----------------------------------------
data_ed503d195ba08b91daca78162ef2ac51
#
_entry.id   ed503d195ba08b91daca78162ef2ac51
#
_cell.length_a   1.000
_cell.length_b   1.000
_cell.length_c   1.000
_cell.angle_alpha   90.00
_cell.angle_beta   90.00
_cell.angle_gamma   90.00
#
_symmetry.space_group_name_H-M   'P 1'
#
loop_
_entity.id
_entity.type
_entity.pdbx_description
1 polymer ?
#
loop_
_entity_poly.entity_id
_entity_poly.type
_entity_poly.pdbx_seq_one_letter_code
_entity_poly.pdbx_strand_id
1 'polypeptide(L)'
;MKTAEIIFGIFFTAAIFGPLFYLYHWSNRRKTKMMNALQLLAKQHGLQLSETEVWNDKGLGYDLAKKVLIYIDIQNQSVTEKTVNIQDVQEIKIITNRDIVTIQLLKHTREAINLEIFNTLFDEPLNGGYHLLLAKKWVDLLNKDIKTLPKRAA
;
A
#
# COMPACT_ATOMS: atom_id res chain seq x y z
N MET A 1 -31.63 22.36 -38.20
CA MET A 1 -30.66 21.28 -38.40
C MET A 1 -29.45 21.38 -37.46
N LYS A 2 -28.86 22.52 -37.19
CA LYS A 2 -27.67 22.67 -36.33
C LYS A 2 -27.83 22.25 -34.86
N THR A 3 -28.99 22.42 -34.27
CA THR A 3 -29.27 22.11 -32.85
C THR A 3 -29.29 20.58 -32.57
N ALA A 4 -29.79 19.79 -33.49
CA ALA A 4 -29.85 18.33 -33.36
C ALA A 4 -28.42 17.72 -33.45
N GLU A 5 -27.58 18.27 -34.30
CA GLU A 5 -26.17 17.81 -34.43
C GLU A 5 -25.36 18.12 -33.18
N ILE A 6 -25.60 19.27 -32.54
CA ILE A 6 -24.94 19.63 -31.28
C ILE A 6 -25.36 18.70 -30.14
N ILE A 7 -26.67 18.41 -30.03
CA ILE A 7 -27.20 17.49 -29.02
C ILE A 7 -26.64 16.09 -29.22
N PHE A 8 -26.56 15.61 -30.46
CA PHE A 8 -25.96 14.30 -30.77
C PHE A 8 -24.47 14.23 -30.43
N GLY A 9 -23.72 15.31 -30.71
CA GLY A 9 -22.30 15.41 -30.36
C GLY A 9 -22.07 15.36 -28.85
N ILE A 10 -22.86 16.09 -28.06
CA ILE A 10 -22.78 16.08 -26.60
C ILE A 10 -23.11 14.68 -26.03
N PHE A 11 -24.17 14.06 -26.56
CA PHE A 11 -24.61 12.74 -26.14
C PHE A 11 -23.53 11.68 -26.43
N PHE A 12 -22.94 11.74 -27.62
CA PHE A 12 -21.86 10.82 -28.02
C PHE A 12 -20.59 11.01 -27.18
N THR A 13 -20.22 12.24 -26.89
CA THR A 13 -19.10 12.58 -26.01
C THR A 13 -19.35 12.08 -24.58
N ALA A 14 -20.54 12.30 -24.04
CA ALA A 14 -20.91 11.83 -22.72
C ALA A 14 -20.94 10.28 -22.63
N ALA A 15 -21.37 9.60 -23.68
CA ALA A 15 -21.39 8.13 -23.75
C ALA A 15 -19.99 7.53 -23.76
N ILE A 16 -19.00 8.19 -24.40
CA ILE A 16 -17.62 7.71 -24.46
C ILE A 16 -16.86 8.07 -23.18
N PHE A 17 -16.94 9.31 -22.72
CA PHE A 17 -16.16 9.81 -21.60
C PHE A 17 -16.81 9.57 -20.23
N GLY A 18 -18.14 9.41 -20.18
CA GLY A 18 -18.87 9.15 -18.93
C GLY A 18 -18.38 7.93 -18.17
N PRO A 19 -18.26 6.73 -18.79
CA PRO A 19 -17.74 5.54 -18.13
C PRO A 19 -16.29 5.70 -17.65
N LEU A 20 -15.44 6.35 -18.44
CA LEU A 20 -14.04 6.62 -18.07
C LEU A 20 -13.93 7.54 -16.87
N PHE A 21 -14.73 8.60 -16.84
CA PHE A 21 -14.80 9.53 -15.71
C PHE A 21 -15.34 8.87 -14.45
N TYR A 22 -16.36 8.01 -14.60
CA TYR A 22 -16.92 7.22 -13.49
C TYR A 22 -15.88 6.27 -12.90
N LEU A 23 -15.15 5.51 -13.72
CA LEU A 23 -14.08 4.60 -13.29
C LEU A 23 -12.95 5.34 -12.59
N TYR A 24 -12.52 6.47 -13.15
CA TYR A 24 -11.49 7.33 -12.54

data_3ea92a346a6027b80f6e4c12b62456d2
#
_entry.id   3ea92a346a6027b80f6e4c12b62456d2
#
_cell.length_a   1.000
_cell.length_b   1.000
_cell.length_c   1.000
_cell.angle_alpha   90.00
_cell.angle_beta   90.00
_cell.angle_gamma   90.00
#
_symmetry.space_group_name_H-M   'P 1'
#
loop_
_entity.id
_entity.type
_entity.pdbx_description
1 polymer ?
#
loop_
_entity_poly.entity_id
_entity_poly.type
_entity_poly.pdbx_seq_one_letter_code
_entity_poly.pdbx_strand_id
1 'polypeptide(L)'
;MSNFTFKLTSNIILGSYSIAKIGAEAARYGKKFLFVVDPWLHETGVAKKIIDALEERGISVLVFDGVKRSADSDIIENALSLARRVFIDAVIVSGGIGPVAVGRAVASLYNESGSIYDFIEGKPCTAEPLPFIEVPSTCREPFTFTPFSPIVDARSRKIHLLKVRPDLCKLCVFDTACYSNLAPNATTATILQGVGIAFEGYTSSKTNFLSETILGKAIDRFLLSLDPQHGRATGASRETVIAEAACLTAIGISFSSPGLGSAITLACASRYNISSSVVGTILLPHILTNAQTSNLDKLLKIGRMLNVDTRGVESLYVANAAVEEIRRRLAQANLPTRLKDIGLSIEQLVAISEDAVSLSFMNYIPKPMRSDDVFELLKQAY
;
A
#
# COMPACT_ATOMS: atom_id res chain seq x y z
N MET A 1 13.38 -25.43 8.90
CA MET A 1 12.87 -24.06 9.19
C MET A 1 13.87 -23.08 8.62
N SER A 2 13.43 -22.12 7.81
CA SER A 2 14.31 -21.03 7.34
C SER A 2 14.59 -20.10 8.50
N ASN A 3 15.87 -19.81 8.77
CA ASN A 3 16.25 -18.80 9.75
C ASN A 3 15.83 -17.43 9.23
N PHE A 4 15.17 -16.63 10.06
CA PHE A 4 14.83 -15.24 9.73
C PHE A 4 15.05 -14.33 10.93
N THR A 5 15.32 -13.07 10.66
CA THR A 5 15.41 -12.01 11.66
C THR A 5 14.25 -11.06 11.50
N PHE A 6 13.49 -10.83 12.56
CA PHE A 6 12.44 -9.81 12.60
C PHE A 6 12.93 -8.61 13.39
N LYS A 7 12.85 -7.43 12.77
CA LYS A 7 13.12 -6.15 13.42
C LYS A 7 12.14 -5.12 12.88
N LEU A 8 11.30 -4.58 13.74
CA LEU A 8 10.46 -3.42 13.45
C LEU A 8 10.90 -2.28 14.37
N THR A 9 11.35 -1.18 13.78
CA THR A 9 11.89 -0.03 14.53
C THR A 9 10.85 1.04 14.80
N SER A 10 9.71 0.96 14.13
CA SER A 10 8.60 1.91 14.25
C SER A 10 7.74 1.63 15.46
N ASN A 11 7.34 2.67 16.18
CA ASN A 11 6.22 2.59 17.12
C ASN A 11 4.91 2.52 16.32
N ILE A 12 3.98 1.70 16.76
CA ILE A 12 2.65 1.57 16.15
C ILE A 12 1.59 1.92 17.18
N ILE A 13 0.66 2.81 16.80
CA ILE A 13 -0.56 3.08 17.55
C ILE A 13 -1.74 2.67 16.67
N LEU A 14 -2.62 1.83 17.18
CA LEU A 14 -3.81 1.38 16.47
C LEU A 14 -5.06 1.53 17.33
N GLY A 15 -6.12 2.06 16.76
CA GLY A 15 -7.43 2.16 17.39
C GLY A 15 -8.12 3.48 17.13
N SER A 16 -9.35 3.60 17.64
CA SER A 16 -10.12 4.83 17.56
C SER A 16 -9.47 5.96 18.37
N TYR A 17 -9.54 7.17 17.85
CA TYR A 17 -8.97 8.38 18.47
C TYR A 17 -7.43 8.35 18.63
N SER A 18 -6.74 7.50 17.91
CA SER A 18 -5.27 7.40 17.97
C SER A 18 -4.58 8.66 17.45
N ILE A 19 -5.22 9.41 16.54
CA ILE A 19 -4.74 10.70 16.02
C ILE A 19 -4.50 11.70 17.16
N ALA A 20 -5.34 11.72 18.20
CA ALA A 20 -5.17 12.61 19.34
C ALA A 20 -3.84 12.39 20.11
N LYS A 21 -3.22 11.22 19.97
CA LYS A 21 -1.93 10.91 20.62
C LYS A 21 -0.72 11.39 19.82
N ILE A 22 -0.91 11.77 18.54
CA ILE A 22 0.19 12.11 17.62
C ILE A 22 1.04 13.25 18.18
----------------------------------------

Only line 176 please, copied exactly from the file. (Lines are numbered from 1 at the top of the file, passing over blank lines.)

C GLY A 15 -8.12 3.48 17.13